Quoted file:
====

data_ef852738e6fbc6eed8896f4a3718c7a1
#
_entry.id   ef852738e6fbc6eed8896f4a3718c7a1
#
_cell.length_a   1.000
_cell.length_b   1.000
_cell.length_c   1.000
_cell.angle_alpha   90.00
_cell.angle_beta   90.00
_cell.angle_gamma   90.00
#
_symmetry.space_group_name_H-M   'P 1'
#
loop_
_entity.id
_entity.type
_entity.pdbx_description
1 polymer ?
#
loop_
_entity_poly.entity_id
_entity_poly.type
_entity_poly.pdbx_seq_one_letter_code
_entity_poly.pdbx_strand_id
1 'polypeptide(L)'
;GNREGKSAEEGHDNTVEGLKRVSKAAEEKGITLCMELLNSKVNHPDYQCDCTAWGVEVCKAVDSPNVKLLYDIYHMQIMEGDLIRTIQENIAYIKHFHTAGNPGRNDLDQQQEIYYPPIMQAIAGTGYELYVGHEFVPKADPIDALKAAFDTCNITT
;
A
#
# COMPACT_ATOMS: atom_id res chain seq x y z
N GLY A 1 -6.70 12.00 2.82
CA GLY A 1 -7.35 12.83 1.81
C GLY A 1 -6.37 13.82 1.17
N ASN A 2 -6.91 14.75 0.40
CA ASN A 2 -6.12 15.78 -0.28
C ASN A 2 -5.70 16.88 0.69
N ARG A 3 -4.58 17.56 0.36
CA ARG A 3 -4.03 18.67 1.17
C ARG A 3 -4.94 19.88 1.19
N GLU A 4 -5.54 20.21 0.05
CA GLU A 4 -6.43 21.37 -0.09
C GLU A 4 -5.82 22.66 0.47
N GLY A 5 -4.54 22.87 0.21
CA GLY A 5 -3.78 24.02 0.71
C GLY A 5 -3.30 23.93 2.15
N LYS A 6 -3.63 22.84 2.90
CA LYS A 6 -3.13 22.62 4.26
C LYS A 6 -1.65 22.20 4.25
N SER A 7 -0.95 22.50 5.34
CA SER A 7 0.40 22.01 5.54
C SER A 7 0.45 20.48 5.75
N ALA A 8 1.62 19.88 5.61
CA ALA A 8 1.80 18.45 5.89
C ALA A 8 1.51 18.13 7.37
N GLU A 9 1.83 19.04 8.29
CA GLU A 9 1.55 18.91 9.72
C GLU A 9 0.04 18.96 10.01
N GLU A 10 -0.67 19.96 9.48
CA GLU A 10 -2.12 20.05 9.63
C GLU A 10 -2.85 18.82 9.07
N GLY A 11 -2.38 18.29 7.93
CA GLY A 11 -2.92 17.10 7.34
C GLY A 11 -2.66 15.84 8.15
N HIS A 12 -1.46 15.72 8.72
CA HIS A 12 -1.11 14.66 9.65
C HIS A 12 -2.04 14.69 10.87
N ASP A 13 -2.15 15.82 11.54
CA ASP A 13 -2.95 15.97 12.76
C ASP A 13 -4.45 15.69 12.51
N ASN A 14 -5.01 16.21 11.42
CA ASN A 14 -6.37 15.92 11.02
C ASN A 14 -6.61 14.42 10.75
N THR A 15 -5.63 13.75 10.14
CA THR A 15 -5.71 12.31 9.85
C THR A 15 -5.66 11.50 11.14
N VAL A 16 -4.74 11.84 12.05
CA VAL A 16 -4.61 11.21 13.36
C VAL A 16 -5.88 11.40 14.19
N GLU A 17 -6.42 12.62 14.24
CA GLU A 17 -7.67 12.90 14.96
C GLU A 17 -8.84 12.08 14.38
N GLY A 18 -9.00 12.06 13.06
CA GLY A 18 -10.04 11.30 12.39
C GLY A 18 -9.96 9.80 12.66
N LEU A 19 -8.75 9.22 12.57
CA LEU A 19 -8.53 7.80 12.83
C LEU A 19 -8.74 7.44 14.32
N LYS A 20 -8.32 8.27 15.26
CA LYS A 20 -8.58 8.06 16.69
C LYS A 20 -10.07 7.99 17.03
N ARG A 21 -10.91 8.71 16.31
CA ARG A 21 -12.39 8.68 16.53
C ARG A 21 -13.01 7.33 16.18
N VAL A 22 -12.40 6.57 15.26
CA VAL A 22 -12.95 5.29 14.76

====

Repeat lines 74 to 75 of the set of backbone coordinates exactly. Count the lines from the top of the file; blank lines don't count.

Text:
CA THR A 15 -5.71 12.31 9.85
C THR A 15 -5.66 11.50 11.14